Transgenic barley by particle bombardment. Inheritance of the transferred gene and characteristics of transgenic barley plants

Anneli Ritala, Reino Aikasalo, Kristian Aspegren, Marjatta Salmenkallio-Marttila, Satu Åkerman, Leena Mannonen, Ulrika Kurten, Riitta Puupponen-Pimiä, Teemu Teeri, Veli Kauppinen

Research output: Contribution to journalArticleScientificpeer-review

Abstract

Transgenic barley plants (Hordeum vulgare L. cv. Kymppi) were obtained by particle bombardment of various tissues. Immature embryos and microspore-derived cultures were bombarded with gold particles coated with plasmid DNA carrying the gene coding for neomycin phosphotransferase II (NPTII), together with plasmid DNA containing the gene for β-glucuronidase (GUS).

Bombarded immature embryos were grown to plants without selection and NPTII activity was screened in small plantlets. One plant proved to be transgenic (T0). This chimeric plant passed the transferred nptII gene to its T1 progeny. The presence of the nptII gene was demonstrated by the PCR technique and enzyme activity was analyzed by an NPTII gel assay. Four T0 spikes and 15 T1 offspring were transgenic. The integration and inheritance was confirmed by Southern blot hybridization. Transgenic T2 and T3 plants were produced by isolating embryos from green grains of transgenic T1 and T2 plants, respectively and growing them to plants. After selfing, the ratio of transgenic to non-transgenic T2 offspring was shown to follow the rule of Mendelian inheritance. The general performance of transgenic plants was normal and no reduction in fertility was observed.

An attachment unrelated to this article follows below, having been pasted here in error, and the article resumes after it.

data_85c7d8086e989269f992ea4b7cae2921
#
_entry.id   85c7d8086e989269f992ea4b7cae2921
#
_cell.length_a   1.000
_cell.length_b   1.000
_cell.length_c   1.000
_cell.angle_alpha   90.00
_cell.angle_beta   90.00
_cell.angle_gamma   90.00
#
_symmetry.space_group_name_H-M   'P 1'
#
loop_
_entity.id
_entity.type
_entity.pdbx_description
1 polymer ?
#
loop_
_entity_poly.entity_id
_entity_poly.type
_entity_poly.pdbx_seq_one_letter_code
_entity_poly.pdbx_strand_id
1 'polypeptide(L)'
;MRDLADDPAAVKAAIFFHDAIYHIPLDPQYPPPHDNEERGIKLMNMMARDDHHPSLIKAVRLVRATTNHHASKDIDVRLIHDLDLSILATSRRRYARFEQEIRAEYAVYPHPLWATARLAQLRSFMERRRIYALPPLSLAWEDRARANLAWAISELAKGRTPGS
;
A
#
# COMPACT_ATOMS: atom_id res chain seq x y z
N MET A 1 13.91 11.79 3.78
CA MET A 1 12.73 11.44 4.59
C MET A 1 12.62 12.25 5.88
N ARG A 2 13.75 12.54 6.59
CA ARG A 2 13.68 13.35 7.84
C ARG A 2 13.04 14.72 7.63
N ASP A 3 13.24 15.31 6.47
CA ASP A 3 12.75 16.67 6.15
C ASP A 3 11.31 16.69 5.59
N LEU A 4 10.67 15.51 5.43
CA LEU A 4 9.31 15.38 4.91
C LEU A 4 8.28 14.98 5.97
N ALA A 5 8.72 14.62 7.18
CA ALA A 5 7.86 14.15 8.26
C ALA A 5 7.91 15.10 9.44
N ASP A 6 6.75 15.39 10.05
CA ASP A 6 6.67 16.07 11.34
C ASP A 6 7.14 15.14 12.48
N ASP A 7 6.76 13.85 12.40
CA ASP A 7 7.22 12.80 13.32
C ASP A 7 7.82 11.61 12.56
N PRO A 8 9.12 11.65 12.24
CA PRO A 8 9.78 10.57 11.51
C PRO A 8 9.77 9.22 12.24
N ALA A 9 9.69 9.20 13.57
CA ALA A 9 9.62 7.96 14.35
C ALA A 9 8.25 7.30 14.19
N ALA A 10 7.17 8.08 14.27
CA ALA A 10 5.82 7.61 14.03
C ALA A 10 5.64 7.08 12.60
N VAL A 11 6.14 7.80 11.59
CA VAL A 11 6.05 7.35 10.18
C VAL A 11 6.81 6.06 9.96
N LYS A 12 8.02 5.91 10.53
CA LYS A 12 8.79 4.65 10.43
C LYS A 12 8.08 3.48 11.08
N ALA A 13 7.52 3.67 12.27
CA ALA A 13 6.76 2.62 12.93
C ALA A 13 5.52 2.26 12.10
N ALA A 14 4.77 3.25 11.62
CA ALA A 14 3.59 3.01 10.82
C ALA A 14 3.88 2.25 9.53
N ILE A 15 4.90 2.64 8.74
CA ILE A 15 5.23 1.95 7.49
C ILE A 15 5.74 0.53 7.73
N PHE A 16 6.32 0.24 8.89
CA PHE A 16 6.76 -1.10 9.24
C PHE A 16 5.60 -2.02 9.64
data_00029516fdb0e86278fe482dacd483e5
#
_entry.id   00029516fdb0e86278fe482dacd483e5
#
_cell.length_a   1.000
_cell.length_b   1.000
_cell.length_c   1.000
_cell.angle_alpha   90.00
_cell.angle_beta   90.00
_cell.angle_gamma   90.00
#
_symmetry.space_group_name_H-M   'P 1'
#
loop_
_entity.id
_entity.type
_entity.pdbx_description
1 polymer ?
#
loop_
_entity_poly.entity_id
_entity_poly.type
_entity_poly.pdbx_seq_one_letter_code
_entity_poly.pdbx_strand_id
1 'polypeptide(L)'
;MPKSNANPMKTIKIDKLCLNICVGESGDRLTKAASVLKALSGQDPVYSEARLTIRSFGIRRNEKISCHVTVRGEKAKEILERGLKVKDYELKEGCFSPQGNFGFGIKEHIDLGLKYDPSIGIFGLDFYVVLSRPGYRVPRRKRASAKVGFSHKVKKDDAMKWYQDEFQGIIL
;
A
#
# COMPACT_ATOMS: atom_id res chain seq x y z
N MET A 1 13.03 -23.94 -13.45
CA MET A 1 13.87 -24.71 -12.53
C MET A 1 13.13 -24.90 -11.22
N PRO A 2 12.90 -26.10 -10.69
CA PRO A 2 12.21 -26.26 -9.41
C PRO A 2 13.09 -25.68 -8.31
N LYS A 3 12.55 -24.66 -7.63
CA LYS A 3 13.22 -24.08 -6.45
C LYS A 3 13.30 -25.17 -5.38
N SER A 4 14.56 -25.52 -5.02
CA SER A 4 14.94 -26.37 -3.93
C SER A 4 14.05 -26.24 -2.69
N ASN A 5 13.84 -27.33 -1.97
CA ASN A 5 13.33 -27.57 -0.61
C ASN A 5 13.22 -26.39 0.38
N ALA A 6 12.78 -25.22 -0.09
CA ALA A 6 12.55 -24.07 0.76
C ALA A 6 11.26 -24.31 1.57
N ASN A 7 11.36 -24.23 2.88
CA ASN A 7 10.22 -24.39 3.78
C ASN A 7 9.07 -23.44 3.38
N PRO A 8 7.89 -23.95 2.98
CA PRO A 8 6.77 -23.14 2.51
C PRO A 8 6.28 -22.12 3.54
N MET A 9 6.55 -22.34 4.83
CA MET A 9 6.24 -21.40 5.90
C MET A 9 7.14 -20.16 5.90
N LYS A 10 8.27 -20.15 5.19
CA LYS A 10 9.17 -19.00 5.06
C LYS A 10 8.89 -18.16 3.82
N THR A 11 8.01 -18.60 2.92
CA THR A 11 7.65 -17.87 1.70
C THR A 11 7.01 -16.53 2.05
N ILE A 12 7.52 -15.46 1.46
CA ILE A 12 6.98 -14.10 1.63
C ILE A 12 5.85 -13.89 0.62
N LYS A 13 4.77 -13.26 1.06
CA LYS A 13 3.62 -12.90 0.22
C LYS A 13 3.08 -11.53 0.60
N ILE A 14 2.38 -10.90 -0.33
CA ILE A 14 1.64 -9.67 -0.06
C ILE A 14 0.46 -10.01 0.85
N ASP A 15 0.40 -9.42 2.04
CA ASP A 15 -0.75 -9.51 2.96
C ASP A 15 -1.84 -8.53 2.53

Microspore-derived cultures were bombarded one and four weeks after microspore isolation. After bombardment, cultures were grown either with or without antibiotic selection (geneticin R or kanamycin). When cultures were grown without selection and regenerated plants were transferred to kanamycin selection in rooting phase, one out of a total of about 1500 plants survived. This plant both carried and expressed the transferred nptII gene. The integration was confirmed by Southern blot hybridization. This plant was not fertile.